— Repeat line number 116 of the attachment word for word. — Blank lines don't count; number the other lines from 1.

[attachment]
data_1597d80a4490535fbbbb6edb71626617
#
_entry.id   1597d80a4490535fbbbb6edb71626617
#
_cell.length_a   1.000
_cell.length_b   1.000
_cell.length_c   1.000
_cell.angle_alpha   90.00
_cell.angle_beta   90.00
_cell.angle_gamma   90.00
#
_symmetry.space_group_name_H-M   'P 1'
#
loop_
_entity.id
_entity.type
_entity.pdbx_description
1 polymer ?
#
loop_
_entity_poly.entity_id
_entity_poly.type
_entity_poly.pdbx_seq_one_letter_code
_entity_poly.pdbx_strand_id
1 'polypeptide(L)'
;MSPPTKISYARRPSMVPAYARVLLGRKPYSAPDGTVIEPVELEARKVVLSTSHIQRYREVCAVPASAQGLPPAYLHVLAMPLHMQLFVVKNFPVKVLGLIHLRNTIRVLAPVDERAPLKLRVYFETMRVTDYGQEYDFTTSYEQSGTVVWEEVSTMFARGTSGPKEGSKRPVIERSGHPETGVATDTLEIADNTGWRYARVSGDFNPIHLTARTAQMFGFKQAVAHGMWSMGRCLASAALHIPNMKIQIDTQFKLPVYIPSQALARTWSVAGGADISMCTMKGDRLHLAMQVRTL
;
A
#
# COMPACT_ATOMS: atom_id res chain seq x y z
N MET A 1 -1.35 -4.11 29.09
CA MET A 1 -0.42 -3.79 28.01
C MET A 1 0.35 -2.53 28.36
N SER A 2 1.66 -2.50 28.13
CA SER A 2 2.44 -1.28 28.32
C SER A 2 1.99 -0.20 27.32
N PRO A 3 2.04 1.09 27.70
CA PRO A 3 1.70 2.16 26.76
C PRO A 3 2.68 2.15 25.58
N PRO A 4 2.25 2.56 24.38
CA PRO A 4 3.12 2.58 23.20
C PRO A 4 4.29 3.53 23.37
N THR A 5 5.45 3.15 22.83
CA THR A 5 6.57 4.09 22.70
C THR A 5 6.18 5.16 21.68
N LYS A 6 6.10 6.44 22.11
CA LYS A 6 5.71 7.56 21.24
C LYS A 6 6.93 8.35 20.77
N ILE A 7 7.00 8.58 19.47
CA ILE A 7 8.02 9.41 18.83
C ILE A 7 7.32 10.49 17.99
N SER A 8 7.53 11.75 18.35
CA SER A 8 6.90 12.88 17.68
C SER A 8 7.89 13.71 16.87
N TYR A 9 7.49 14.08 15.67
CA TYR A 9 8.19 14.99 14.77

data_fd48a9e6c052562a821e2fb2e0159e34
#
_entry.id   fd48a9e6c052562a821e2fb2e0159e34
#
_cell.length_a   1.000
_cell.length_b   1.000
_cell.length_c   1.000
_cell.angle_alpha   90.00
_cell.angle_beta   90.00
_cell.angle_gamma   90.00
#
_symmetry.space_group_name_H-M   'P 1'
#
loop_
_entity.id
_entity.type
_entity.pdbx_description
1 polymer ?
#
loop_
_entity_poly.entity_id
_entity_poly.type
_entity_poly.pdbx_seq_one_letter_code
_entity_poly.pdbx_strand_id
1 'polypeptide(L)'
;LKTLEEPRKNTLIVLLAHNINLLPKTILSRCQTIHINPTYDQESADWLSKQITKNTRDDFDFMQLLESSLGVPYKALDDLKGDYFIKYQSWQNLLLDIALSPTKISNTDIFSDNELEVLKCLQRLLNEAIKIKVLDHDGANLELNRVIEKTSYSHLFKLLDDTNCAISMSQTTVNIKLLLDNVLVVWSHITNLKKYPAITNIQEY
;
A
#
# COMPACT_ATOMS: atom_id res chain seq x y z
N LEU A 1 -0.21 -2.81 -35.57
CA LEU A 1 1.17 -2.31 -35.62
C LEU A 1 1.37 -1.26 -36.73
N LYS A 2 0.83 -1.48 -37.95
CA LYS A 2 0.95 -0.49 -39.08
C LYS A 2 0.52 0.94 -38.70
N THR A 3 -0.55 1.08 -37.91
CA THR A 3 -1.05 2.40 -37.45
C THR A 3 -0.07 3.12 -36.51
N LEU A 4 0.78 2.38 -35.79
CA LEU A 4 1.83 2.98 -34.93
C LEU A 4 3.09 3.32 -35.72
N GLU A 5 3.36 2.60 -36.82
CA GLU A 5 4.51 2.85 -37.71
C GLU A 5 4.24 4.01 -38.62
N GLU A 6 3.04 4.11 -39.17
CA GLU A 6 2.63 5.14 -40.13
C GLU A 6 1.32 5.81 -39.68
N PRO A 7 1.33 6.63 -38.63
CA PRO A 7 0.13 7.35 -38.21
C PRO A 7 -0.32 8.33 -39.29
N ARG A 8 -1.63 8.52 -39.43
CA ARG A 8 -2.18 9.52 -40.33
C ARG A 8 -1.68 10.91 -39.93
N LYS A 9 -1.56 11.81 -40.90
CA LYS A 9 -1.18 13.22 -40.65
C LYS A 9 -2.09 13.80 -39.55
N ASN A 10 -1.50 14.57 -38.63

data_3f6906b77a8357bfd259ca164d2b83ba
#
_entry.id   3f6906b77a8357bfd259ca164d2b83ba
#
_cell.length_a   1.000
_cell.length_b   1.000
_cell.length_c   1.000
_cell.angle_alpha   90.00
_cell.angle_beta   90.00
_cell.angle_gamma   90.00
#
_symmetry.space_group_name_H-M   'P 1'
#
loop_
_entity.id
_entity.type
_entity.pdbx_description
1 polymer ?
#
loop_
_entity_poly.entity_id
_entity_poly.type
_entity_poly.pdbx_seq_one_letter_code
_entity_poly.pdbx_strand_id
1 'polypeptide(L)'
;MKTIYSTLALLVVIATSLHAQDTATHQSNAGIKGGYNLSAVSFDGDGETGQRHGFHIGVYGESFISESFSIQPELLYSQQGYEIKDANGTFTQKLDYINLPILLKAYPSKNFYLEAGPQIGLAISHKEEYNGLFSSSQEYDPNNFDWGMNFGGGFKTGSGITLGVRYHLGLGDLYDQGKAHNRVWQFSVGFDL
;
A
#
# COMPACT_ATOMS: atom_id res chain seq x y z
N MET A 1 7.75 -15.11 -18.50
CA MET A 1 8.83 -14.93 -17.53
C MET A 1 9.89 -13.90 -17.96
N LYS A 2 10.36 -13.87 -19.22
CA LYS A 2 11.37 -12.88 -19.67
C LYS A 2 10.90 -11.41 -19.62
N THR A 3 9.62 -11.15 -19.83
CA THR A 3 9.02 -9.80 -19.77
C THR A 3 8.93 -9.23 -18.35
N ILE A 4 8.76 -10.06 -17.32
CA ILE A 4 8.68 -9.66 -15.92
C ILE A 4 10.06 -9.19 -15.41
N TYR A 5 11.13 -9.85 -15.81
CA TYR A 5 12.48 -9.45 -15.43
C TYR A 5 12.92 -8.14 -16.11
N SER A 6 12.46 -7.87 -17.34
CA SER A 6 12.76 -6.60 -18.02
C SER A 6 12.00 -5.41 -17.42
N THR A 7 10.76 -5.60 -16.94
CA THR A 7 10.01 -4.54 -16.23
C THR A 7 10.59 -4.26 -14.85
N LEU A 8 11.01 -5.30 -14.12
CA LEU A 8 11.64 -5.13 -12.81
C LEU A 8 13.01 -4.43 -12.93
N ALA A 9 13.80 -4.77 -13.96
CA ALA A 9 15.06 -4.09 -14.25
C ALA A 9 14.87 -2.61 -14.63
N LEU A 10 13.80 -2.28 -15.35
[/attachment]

#